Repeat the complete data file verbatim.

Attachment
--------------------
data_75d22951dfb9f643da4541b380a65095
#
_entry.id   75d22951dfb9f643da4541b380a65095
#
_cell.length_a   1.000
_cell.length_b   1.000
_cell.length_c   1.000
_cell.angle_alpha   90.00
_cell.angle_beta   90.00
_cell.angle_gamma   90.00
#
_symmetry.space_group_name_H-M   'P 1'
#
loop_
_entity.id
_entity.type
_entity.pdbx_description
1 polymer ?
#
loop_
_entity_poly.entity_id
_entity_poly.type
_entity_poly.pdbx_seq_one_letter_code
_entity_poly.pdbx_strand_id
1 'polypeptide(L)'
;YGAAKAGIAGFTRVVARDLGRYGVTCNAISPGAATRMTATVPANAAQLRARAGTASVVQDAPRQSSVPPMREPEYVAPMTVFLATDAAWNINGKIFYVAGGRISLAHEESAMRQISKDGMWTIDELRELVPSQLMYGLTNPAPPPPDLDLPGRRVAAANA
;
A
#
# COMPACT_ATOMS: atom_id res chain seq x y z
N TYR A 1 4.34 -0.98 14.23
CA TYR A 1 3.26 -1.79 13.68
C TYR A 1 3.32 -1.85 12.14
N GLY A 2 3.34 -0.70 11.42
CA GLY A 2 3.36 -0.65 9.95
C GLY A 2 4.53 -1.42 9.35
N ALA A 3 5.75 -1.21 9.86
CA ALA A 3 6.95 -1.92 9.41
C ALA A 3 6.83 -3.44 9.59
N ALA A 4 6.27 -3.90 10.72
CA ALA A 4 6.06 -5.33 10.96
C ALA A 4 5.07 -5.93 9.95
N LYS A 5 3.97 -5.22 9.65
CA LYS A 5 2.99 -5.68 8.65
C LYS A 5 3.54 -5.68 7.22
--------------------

data_75d22951dfb9f643da4541b380a65095
#
_entry.id   75d22951dfb9f643da4541b380a65095
#
_cell.length_a   1.000
_cell.length_b   1.000
_cell.length_c   1.000
_cell.angle_alpha   90.00
_cell.angle_beta   90.00
_cell.angle_gamma   90.00
#
_symmetry.space_group_name_H-M   'P 1'
#
loop_
_entity.id
_entity.type
_entity.pdbx_description
1 polymer ?
#
loop_
_entity_poly.entity_id
_entity_poly.type
_entity_poly.pdbx_seq_one_letter_code
_entity_poly.pdbx_strand_id
1 'polypeptide(L)'
;YGAAKAGIAGFTRVVARDLGRYGVTCNAISPGAATRMTATVPANAAQLRARAGTASVVQDAPRQSSVPPMREPEYVAPMTVFLATDAAWNINGKIFYVAGGRISLAHEESAMRQISKDGMWTIDELRELVPSQLMYGLTNPAPPPPDLDLPGRRVAAANA
;
A
#
# COMPACT_ATOMS: atom_id res chain seq x y z
N TYR A 1 4.34 -0.98 14.23
CA TYR A 1 3.26 -1.79 13.68
C TYR A 1 3.32 -1.85 12.14
N GLY A 2 3.34 -0.70 11.42
CA GLY A 2 3.36 -0.65 9.95
C GLY A 2 4.53 -1.42 9.35
N ALA A 3 5.75 -1.21 9.86
CA ALA A 3 6.95 -1.92 9.41
C ALA A 3 6.83 -3.44 9.59
N ALA A 4 6.27 -3.90 10.72
CA ALA A 4 6.06 -5.33 10.96
C ALA A 4 5.07 -5.93 9.95
N LYS A 5 3.97 -5.22 9.65
CA LYS A 5 2.99 -5.68 8.65
C LYS A 5 3.54 -5.68 7.22